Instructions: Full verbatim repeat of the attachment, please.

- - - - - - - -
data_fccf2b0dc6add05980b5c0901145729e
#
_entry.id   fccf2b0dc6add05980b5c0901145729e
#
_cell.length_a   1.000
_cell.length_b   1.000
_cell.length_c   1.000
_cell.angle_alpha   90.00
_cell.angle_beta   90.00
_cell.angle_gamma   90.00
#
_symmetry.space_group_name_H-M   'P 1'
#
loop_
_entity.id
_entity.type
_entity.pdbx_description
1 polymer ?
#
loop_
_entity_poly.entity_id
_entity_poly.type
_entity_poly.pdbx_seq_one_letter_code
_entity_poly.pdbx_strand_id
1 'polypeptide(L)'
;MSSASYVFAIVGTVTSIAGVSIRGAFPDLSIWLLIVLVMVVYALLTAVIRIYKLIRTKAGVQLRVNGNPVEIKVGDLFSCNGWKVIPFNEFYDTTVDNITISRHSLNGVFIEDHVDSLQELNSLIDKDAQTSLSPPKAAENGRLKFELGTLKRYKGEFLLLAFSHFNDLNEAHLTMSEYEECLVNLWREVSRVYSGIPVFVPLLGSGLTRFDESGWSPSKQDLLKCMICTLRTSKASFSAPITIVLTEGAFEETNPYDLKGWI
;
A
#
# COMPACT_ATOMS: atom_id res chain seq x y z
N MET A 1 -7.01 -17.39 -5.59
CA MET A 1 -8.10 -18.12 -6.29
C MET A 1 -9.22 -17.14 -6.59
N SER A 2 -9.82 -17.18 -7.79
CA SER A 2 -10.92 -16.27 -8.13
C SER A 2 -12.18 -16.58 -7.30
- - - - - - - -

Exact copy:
data_fccf2b0dc6add05980b5c0901145729e
#
_entry.id   fccf2b0dc6add05980b5c0901145729e
#
_cell.length_a   1.000
_cell.length_b   1.000
_cell.length_c   1.000
_cell.angle_alpha   90.00
_cell.angle_beta   90.00
_cell.angle_gamma   90.00
#
_symmetry.space_group_name_H-M   'P 1'
#
loop_
_entity.id
_entity.type
_entity.pdbx_description
1 polymer ?
#
loop_
_entity_poly.entity_id
_entity_poly.type
_entity_poly.pdbx_seq_one_letter_code
_entity_poly.pdbx_strand_id
1 'polypeptide(L)'
;MSSASYVFAIVGTVTSIAGVSIRGAFPDLSIWLLIVLVMVVYALLTAVIRIYKLIRTKAGVQLRVNGNPVEIKVGDLFSCNGWKVIPFNEFYDTTVDNITISRHSLNGVFIEDHVDSLQELNSLIDKDAQTSLSPPKAAENGRLKFELGTLKRYKGEFLLLAFSHFNDLNEAHLTMSEYEECLVNLWREVSRVYSGIPVFVPLLGSGLTRFDESGWSPSKQDLLKCMICTLRTSKASFSAPITIVLTEGAFEETNPYDLKGWI
;
A
#
# COMPACT_ATOMS: atom_id res chain seq x y z
N MET A 1 -7.01 -17.39 -5.59
CA MET A 1 -8.10 -18.12 -6.29
C MET A 1 -9.22 -17.14 -6.59
N SER A 2 -9.82 -17.18 -7.79
CA SER A 2 -10.92 -16.27 -8.13
C SER A 2 -12.18 -16.58 -7.30